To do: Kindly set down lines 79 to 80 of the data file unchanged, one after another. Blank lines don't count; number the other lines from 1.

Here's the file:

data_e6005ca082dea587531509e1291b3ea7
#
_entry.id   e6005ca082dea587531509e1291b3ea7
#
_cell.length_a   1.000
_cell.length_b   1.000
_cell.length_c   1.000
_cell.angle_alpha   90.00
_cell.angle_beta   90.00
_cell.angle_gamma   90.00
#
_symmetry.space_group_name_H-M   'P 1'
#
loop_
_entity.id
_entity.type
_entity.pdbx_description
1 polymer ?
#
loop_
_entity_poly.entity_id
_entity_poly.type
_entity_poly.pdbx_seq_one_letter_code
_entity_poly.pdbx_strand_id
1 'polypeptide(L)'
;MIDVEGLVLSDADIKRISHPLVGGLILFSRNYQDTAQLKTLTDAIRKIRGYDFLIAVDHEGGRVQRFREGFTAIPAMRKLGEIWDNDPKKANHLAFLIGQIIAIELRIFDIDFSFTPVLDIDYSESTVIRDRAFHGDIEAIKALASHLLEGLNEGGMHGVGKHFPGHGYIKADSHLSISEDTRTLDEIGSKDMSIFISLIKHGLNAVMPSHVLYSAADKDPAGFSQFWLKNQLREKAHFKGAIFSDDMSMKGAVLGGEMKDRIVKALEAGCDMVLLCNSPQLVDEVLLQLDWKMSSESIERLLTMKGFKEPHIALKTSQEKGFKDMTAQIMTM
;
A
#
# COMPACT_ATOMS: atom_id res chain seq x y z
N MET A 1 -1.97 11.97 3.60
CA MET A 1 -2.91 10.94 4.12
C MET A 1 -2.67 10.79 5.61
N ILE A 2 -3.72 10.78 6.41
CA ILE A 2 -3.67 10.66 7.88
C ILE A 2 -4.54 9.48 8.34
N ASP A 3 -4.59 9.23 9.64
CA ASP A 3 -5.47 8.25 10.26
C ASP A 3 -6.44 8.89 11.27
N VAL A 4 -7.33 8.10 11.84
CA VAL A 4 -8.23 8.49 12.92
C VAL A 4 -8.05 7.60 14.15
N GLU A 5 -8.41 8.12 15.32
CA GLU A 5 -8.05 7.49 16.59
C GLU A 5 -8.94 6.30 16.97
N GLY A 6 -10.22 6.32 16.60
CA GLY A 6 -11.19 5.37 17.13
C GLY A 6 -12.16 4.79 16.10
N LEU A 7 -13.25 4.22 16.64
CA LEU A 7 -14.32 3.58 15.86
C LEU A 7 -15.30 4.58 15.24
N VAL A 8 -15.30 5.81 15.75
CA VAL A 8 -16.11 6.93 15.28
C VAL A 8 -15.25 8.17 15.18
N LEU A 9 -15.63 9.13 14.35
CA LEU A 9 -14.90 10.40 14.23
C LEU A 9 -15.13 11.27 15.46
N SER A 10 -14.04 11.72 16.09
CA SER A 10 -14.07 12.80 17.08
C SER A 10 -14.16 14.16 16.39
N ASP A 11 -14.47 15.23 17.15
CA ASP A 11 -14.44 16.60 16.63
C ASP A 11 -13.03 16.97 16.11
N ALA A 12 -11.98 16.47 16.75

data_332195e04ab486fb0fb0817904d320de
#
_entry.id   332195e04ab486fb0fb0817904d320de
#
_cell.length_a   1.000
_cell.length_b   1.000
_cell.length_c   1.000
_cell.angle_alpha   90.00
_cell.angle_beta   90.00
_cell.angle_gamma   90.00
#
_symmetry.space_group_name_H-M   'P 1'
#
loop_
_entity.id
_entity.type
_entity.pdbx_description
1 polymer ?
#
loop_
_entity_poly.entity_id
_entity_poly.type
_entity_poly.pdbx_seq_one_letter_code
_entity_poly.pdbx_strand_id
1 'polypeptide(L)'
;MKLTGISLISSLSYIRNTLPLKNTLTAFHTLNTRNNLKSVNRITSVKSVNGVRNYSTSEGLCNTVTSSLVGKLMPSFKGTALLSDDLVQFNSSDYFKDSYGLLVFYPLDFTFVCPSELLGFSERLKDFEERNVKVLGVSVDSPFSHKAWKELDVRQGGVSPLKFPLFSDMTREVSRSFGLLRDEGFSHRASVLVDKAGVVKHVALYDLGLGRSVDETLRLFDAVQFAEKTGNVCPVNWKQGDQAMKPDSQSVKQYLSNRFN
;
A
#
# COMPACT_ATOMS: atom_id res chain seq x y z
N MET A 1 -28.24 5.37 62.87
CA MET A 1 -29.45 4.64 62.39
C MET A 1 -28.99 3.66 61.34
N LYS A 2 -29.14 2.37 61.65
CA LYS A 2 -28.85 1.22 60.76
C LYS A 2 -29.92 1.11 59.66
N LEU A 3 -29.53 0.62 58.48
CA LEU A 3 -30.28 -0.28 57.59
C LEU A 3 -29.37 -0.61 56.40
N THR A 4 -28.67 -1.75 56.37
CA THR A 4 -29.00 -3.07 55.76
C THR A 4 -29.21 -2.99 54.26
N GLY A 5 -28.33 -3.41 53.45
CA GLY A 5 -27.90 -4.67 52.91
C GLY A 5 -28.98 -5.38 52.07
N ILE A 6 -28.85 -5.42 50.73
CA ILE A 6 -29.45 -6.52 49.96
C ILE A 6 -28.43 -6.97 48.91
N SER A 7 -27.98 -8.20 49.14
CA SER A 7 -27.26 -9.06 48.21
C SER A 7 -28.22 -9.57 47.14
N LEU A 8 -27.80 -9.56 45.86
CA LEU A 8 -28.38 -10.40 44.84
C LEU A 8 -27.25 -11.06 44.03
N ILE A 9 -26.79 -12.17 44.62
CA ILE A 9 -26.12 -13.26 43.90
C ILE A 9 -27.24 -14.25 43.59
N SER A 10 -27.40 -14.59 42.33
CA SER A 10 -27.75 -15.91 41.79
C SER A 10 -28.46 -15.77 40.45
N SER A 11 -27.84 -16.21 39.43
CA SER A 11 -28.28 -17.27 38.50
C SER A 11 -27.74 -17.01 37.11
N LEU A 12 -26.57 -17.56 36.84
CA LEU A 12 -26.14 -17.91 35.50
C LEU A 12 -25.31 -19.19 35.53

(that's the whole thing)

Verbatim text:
_entity.id
_entity.type